SARS-CoV-2 Seroprevalence among Healthcare Workers after the First and Second Pandemic Waves

Viruses. 2022 Jul 14;14(7):1535. doi: 10.3390/v14071535.


Background: The Grand Hôpital de Charleroi is a large non-academic Belgian hospital that treated a large number of COVID-19 inpatients. In the context of this pandemic, all professions-combined healthcare workers (HCWs), and not only direct caregivers, are a frontline workforce in contact with suspected and confirmed COVID-19 cases and seem to be a high-risk group for exposure. The aim of our study was to estimate the prevalence of anti-SARS-CoV-2 antibodies in HCWs in our hospital after the first and second pandemic waves and to characterize the distribution of this seroprevalence in relation to various criteria. Methods: At the end of the two recruitment periods, a total of 4008 serological tests were performed in this single-center cross-sectional study. After completing a questionnaire including demographic and personal data, possible previous COVID-19 diagnostic test results and/or the presence of symptoms potentially related to COVID-19, the study participants underwent blood sampling and serological testing using DiaSorin's LIAISON® SARS-CoV-2 S1/S2 IgG test for the first phase and LIAISON® SARS-CoV-2 TrimericS IgG test for the second phase of this study. Results: In total, 302 study participants (10.72%) in the first round of the study and 404 (33.92%) in the second round were positive for SARS-CoV-2-IgG antibodies. The prevalence of seropositivity observed after the second wave was 3.16 times higher than after the first wave. We confirmed that direct, prolonged, and repeated contact with patients or their environment was a predominant seroconversion factor, but more unexpectedly, that this was the case for all HCWs and not only caregivers. Finally, the notion of high-risk contact seemed more readily identifiable in one's workplace than in one's private life. Conclusions: Our study confirmed that HCWs are at a significantly higher risk of contracting COVID-19 than the general population, and suggests that repeated contacts with at-risk patients, regardless of the HCWs' professions, represents the most important risk factor for seroconversion ( number, NCT04723290).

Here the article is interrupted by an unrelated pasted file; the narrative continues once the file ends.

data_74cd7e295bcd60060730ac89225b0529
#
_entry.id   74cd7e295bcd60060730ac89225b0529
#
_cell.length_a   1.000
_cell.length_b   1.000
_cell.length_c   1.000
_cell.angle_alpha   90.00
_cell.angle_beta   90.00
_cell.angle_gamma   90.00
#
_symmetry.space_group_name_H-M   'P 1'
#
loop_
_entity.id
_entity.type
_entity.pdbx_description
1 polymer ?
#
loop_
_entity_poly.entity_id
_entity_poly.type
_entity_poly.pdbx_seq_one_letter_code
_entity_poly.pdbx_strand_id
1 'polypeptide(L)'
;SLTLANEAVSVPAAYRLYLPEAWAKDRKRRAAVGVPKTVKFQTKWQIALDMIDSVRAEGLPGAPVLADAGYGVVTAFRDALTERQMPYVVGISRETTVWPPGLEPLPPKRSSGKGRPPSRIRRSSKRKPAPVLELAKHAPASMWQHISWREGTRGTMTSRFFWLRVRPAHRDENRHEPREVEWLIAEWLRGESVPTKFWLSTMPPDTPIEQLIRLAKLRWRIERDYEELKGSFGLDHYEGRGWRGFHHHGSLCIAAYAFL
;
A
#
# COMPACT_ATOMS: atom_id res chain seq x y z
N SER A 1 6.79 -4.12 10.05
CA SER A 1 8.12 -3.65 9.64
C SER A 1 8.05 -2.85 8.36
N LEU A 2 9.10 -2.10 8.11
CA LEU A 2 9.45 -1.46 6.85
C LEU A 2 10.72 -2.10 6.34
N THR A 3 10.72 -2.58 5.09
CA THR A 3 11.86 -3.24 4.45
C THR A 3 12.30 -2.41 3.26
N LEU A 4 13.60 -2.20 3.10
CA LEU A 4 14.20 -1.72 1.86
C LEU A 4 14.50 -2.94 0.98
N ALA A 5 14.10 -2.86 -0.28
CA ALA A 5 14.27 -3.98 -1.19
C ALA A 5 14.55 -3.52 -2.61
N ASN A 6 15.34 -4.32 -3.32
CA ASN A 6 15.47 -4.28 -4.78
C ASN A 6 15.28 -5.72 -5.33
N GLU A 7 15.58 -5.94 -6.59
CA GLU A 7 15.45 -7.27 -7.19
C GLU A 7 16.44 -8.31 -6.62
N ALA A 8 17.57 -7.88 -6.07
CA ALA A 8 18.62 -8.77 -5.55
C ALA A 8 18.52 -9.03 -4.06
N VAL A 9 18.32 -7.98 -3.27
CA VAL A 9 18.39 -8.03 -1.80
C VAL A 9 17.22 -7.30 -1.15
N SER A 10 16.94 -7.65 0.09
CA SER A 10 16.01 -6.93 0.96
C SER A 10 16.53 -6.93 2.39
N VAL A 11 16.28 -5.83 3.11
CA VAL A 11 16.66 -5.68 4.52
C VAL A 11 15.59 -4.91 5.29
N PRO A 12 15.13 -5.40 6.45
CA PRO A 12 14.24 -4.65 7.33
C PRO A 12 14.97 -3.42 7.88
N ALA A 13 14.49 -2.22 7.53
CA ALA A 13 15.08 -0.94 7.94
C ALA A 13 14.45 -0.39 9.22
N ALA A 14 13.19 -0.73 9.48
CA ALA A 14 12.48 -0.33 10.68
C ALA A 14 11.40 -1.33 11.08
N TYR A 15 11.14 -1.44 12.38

Keywords: Belgium; SARS-CoV-2; healthcare workers; pandemic waves; seroprevalence.

MeSH terms

  • Antibodies, Viral
  • COVID-19* / diagnosis
  • COVID-19* / epidemiology
  • Cross-Sectional Studies
  • Health Personnel
  • Humans
  • Immunoglobulin G
  • Pandemics*
  • SARS-CoV-2
  • Seroepidemiologic Studies


  • Antibodies, Viral
  • Immunoglobulin G

Associated data


Grants and funding

This research received no external funding.